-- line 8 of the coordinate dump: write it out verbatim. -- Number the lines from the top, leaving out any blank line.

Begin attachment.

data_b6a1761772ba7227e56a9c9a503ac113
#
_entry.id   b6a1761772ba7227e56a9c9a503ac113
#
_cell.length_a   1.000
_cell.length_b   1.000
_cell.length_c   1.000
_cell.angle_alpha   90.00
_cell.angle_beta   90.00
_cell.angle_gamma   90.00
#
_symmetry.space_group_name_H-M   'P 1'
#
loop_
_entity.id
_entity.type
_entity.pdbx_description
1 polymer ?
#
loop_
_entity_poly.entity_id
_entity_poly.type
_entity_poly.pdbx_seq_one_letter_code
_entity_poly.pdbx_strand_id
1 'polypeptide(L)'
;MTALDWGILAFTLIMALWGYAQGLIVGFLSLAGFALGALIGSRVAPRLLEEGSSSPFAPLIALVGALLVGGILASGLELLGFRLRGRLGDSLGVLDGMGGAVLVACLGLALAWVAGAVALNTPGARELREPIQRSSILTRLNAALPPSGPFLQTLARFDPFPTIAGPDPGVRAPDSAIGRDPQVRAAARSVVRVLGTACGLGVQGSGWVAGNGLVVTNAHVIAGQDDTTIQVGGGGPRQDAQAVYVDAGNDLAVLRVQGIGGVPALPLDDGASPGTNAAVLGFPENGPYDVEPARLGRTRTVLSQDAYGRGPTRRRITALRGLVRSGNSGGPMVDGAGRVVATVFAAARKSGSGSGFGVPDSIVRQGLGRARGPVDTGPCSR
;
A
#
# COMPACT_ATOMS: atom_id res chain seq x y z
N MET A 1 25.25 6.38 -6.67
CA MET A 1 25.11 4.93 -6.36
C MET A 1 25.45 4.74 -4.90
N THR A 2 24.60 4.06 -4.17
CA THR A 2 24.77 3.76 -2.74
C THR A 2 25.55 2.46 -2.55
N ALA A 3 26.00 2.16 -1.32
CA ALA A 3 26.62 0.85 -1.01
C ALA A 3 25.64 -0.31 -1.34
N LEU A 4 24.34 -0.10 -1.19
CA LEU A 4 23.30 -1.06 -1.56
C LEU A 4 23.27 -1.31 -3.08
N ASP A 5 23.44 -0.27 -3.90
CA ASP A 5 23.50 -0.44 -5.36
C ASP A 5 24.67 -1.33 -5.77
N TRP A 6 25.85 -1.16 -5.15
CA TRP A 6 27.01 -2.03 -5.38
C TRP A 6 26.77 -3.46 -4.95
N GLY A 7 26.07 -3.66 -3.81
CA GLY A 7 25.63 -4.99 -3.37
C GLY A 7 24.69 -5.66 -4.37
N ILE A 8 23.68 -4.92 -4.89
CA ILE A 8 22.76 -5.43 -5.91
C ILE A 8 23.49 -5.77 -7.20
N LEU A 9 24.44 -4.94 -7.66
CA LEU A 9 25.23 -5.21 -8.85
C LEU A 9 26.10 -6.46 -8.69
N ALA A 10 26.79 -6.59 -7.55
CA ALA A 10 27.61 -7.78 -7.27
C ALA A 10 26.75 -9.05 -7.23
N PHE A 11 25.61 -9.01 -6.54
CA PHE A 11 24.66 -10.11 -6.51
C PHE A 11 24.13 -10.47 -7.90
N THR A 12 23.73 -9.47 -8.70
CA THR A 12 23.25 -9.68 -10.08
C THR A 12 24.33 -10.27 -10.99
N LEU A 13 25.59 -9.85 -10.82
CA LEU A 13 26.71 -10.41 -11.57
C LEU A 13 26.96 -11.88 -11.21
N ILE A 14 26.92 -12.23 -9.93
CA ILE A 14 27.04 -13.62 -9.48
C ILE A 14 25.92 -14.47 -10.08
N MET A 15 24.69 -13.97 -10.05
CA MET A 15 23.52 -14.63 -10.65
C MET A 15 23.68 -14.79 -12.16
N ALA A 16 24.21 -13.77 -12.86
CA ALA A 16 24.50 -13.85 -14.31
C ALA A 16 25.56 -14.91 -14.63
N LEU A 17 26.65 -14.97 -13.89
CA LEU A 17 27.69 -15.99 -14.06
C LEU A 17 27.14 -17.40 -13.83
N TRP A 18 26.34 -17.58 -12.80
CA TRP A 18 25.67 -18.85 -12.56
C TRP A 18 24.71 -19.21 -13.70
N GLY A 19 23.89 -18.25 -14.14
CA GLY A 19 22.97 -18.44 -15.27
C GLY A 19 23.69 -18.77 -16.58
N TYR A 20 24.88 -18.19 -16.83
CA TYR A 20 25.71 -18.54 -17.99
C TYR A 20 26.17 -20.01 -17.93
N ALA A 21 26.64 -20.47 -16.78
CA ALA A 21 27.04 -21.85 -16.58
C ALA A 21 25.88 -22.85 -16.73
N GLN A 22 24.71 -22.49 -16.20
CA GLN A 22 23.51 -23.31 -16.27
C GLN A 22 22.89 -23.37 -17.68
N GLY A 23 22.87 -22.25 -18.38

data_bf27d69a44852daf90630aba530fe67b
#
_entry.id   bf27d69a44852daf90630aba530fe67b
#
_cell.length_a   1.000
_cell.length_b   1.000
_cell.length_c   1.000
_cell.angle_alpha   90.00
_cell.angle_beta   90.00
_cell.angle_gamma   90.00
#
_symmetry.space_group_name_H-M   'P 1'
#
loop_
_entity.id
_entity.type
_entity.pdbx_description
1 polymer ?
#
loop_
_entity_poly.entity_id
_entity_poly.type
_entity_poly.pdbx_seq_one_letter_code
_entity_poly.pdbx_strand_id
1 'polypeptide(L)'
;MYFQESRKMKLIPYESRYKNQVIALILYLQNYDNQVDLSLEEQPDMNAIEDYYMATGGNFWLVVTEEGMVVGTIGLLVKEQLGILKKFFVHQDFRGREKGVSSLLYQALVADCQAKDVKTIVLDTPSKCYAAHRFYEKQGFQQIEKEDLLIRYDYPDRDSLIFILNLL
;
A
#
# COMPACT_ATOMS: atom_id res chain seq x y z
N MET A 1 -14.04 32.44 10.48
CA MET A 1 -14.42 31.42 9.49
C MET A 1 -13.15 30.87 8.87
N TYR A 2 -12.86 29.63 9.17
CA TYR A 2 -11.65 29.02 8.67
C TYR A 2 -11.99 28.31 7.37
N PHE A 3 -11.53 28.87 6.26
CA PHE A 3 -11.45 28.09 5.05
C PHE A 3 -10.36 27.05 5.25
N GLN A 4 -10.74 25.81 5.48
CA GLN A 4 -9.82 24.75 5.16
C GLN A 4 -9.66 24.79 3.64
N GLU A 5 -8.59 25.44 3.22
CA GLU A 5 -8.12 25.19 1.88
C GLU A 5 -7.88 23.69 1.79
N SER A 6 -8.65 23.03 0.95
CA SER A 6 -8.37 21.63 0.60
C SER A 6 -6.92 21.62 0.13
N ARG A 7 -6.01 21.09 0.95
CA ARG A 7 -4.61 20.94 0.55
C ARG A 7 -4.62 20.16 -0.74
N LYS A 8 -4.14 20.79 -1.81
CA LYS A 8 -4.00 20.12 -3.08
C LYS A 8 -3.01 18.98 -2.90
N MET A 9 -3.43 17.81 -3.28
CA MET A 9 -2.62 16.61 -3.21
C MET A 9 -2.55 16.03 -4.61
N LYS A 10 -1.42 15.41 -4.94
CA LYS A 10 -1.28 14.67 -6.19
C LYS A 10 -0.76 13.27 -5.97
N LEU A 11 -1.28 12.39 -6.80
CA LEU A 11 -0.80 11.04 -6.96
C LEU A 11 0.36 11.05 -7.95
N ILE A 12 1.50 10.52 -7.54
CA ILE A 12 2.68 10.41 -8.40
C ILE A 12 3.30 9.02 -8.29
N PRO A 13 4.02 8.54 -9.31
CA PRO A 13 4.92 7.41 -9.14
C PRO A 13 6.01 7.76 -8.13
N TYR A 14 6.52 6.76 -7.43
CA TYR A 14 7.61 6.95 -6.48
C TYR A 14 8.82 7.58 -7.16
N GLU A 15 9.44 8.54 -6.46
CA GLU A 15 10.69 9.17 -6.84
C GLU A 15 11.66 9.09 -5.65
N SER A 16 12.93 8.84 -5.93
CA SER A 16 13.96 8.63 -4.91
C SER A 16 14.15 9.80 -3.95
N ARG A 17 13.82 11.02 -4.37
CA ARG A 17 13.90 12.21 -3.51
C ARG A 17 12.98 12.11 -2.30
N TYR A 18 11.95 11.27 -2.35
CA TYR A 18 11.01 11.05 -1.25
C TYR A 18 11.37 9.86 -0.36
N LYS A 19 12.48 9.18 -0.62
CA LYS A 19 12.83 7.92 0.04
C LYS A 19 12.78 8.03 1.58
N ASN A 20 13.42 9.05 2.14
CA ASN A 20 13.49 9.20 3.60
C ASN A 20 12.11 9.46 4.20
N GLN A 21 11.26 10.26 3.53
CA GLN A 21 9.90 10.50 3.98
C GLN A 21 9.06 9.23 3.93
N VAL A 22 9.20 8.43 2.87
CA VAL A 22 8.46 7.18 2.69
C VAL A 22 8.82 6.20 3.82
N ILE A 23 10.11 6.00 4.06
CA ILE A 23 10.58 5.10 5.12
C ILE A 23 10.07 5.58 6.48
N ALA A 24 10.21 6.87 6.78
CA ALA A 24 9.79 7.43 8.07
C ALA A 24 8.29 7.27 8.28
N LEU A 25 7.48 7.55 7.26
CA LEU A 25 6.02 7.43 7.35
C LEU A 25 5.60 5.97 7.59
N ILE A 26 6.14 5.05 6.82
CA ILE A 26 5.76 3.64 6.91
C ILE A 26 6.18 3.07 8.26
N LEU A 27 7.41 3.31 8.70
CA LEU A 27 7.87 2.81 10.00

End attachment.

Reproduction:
_cell.angle_alpha   90.00